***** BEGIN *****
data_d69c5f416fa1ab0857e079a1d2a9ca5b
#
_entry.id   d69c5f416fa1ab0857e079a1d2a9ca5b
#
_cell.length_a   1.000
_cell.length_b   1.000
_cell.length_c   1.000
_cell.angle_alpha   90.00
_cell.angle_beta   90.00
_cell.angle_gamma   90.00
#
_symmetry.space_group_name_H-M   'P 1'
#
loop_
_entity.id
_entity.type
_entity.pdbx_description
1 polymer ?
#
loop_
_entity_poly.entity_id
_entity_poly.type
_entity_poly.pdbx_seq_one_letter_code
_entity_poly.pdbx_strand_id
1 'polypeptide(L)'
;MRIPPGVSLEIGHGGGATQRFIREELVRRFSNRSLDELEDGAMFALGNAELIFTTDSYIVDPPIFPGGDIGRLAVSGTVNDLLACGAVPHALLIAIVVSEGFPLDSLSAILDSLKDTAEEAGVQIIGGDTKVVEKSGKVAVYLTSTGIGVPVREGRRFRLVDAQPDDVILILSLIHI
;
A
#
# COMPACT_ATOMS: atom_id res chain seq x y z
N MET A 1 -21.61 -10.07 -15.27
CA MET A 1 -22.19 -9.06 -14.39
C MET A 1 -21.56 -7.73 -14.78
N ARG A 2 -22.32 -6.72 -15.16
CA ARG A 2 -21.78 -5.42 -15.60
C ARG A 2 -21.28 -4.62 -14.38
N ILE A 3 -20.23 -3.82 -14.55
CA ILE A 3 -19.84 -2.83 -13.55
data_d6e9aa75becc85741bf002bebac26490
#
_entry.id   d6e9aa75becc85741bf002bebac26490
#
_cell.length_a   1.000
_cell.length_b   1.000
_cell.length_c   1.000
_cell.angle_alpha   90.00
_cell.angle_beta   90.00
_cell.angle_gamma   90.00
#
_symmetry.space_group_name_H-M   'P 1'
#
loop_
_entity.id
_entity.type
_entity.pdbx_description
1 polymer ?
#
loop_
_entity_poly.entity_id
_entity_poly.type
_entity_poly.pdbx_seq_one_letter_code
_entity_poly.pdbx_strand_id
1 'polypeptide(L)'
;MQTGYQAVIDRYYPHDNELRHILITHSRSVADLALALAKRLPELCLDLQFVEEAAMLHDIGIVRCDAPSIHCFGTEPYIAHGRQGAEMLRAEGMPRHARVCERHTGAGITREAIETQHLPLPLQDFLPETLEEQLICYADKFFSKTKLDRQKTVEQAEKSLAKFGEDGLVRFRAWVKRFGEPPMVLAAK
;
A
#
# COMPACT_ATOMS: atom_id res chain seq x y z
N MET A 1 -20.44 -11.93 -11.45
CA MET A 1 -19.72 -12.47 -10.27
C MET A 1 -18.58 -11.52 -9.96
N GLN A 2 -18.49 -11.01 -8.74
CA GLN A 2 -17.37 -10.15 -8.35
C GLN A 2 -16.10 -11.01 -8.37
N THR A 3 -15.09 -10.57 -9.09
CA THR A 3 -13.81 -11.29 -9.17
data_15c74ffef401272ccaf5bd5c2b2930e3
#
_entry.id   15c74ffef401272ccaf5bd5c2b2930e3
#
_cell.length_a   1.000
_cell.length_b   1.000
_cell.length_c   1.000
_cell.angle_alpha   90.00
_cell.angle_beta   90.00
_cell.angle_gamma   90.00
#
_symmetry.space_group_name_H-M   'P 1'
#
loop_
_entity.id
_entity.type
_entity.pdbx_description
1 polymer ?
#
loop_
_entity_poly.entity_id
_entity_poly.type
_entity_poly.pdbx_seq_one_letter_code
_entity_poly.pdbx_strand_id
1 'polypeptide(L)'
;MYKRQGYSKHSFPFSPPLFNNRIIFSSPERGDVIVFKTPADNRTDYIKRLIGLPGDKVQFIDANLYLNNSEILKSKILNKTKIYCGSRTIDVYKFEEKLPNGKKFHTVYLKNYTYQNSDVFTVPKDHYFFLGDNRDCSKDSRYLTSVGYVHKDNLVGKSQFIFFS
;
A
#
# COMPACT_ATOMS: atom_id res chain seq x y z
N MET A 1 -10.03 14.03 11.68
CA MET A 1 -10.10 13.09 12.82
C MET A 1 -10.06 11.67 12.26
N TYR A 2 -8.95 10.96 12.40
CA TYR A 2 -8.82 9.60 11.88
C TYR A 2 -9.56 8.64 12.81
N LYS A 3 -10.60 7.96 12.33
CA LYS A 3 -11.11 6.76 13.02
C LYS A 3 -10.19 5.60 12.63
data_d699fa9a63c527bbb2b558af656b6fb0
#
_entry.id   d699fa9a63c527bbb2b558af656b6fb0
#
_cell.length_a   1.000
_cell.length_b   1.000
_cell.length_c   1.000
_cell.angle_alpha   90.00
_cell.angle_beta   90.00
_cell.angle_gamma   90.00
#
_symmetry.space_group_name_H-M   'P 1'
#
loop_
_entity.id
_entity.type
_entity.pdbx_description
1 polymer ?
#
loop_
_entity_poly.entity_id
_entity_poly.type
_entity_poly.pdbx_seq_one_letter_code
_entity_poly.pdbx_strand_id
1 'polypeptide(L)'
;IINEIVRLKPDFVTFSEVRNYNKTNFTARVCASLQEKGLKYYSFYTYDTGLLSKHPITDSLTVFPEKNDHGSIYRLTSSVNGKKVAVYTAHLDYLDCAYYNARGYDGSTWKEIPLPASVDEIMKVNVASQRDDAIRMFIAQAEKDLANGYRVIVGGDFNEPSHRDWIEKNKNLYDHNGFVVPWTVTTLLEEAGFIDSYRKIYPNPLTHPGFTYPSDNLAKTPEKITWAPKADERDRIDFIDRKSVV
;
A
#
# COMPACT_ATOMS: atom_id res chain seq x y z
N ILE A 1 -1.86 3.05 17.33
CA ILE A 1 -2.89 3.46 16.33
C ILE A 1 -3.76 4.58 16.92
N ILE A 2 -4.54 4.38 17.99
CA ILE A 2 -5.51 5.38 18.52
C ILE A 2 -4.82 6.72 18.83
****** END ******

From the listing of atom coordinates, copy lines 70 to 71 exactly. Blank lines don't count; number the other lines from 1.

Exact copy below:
CA MET A 1 -19.72 -12.47 -10.27
C MET A 1 -18.58 -11.52 -9.96